How to save the world from the capitalist madness!

This entry is part 8 of 8 in the series Deriving Capital's Future

Venture Capital firms and hedge funds invest in corporations and push them to earn more and more returns on their investment resulting in increased work load, lay offs and paycuts for employees as we are witnessing in IT sector in companies like Cognizant (CTS), Tata Consultancy Service (TCS), Infosys, Wipro and other MNCs.

why are the bankers not in jail

In a protest in US against banks.

On the other side, the same finance capital invests in the lives of working people in the shape of housing loans, education loans, insurance policies and other financial instruments. Salaried class is squeezed more and more with interest rate shuffles and various fees. But, if someone loses their job and the working class as a whole is not able to service their loans, finance capital is in deeper trouble.

Capitalism in 21st century is caught in this pincer squeeze. They are trying to wriggle out of this by passing more and more of the burden on to the poorest of the poor in countries like India, pushing mindless exploitation of natural resources and reckless damage to environment.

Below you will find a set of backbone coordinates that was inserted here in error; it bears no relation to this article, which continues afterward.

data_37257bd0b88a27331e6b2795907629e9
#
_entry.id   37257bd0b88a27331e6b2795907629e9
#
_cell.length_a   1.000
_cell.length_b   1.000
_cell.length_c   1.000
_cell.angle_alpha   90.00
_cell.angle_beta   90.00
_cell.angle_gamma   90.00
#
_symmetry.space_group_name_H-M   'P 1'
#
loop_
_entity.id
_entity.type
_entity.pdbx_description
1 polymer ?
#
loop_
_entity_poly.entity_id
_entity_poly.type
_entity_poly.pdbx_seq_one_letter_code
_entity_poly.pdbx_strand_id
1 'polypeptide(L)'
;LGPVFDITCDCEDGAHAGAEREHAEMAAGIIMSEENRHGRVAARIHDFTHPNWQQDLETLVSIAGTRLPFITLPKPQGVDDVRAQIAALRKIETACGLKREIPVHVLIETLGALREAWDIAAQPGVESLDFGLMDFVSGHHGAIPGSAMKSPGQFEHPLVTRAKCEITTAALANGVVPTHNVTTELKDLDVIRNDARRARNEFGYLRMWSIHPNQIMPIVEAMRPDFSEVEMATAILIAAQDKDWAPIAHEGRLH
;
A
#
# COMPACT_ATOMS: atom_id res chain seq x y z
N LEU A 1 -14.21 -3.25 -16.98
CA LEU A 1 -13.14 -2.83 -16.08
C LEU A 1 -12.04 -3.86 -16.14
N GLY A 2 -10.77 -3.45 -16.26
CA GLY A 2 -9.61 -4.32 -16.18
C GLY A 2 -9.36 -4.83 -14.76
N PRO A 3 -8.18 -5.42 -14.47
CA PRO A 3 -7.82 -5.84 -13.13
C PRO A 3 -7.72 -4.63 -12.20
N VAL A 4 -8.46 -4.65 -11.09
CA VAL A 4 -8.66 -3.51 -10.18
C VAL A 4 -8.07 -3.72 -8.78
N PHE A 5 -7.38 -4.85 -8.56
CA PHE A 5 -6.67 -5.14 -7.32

How do we put an end to this? As far as financial debts are concerned, the working class can take direct action – calling for cancellation of farmers debts, student loans and home loans and asking for state provided education, universal health care and housing facilities.

The world run by the financial sharks is driven resolutely in the opposite direction by throwing everyone to  the mercy market forces (read, the clutches of financial elite). It is upto the educated section of working class to take up the cudgels and save the world from the capitalist destruction.

Read on for the 8th and concluding part of an analysis of derivatives markets  by Dick Bryan and Michael Refferty. This was originally published in Socialist Register vol 47 in 2011. We are publishing the tamil translation of the same along with the English text for reference.

From the perspective of capital, labour is not just labouring class producing surplus value. Labour is now also cast by capital as an ‘asset class’: not in the sense of the ‘ownership society’ promoted by President Bush, but an object of portfolio investment that sits alongside other classes like equities, bonds and credit derivatives. In the search for yield and diversification, the household and its wage income represents new opportunities for capital’s profitable asset holding. In particular, working-class aspirations of home ownership were, in the lead-up to the crisis and subsequently, a particularly attractive investment for capital. With housing treated by workers as a place to live (from labour’s perspective, an illiquid asset), there was the anticipation that investing in labour’s desire to retain its home was likely to be safer than many investments. The widespread availability of AAA rated mortage-backed securities seemed to vindicate this perception.